The National Society for Human Rights (NSHR) did not name 18-year-old Rahaf Mohammed al-Qunun, who grabbed international attention after barricading herself in a Bangkok airport hotel room and appealing for help on Twitter to resist being sent back to her family, which denies any abuse.

But in a statement late on Sunday NSHR head Mufleh al-Qahtani accused unspecified countries and international organizations of pursuing political agendas and "pushing (women) ultimately to be lost and maybe to fall into the arms of brokers and human traffickers".

While NSHR says it is independent, the U.S. State Department describes it as “government-funded”.

Riyadh’s human rights record has been in the spotlight since the murder of Saudi journalist Jamal Khashoggi at its Istanbul consulate in October. There has also been growing international criticism of the Saudi-led coalition’s air strikes in Yemen that have caused heavy civilian casualties including children.

U.S. Secretary of State Mike Pompeo, in Riyadh on Monday, said he spoke with Saudi leaders about Yemen, Khashoggi and other human rights issues.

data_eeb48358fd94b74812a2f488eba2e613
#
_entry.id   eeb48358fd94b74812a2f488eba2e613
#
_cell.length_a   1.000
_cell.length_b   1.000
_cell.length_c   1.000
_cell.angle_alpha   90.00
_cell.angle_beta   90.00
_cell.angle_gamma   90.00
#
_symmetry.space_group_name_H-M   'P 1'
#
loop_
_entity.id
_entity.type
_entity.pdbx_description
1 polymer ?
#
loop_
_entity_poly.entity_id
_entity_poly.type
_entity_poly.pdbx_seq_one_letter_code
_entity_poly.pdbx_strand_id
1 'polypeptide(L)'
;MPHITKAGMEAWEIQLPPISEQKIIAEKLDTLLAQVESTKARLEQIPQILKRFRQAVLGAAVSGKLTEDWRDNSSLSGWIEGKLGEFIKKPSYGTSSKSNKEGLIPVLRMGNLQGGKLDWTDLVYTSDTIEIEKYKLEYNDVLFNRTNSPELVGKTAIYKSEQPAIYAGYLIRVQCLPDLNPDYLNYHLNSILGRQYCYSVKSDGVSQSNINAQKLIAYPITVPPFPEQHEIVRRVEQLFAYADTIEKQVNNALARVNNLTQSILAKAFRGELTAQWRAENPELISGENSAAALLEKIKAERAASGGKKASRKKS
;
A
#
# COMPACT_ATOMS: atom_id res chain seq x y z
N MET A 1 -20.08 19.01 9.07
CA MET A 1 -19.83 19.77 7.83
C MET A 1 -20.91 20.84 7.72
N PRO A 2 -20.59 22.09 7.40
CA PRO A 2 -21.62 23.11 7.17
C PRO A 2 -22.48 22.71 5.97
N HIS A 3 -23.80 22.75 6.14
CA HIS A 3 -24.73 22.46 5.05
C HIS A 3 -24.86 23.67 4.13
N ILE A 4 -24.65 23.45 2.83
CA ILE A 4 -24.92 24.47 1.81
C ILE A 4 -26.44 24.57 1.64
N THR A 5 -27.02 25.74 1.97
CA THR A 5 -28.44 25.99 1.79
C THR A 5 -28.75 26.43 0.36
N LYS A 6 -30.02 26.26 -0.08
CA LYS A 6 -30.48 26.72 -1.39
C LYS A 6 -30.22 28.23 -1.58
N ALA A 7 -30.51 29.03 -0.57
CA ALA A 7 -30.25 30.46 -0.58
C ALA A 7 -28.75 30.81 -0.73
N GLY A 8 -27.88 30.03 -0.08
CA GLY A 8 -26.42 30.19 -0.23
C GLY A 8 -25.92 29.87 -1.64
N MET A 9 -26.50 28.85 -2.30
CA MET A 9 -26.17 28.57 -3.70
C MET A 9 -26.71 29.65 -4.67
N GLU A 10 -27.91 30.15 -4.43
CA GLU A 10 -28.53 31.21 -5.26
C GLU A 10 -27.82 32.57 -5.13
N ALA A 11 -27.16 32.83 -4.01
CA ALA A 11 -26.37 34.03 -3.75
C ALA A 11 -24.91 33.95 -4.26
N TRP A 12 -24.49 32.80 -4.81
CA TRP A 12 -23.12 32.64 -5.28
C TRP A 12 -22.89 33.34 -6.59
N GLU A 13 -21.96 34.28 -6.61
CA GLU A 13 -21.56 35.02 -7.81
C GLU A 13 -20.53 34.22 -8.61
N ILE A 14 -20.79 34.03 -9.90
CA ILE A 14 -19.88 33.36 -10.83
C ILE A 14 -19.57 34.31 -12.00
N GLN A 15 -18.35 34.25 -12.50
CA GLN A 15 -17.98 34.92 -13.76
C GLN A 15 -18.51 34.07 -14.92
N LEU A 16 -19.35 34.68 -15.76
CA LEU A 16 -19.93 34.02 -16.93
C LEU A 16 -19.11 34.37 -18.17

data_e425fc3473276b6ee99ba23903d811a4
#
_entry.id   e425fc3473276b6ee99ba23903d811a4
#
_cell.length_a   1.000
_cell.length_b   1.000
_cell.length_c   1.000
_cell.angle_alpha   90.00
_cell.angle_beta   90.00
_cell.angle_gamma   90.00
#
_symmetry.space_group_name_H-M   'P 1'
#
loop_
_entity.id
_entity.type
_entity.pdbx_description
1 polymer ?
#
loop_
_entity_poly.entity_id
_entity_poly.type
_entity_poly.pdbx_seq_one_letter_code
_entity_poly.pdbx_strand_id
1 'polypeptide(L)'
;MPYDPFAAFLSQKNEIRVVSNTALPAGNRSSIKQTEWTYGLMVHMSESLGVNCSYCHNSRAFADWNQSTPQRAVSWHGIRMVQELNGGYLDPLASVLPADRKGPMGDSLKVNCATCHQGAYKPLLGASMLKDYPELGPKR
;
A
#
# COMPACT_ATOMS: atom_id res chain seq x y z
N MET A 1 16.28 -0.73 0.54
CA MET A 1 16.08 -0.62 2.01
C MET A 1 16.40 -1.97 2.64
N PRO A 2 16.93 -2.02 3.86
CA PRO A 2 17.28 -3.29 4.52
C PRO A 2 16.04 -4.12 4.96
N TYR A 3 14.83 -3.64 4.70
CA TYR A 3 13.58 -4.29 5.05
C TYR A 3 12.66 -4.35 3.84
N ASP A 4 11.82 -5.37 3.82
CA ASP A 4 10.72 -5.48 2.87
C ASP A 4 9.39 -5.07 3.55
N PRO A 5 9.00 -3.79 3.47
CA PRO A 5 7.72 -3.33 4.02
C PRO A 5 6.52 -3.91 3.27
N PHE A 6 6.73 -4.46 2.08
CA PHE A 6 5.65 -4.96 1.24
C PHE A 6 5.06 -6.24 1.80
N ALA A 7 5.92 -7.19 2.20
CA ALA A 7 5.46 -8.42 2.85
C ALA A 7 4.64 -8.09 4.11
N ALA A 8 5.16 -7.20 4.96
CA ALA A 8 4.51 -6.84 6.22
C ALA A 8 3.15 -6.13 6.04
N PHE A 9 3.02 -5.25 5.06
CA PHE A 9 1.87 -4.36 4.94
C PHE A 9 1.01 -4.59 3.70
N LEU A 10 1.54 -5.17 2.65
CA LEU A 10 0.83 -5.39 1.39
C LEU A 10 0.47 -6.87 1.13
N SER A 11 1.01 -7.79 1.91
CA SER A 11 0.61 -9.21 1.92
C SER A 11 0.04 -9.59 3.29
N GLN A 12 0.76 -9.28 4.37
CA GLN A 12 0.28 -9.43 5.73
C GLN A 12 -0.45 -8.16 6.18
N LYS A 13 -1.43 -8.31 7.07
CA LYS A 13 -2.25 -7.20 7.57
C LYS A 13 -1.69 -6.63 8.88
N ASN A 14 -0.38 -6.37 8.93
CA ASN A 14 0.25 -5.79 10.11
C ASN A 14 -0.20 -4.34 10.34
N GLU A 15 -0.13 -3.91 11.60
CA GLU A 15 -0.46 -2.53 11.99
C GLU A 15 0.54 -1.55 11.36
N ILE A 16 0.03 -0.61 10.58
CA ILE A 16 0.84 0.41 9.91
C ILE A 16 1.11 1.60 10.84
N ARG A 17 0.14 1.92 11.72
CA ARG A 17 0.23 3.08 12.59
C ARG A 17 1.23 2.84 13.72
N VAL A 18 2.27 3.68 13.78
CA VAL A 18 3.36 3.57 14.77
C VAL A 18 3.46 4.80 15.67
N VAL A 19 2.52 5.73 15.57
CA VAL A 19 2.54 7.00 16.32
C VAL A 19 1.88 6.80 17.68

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18 year old Saudi woman who left Islam and fled Saudi Arabia was granted asylum in Canada

No.339568 ViewReplyOriginalReport
https://amp.usatoday.com/amp/2558065002

A Saudi teenager fleeing alleged family abuse arrived in Canada Saturday as an asylum refugee after a harrowing journey in which she was almost forcibly deported back home while changing planes in Thailand.

Canadian FM Chrystia Freeland says the United Nations High Commissioner for Refugees found that a Saudi woman fleeing alleged family abuse was in a dangerous situation and that Canada was glad to be able to act quickly and offer her refuge. (Jan. 12)
AP
A Saudi teenager fleeing alleged family abuse arrived in Canada Saturday as an asylum refugee after a harrowing journey in which she was almost forcibly deported back home while changing planes in Thailand.

At one point, 18-year-old Rahaf Mohammed Alqunun had barricaded herself in an airport hotel in Bangkok to avoid being taken by Thai authorities.

She stirred worldwide sympathy by tweeting about her plight during the week-long ordeal, prompting the United Nations High Commissioner for Refugees to declare that she was fleeing alleged family abuse and was in a dangerous situation.

The teenage said she feared her family would kill her because she renounced Islam.
8 posts omitted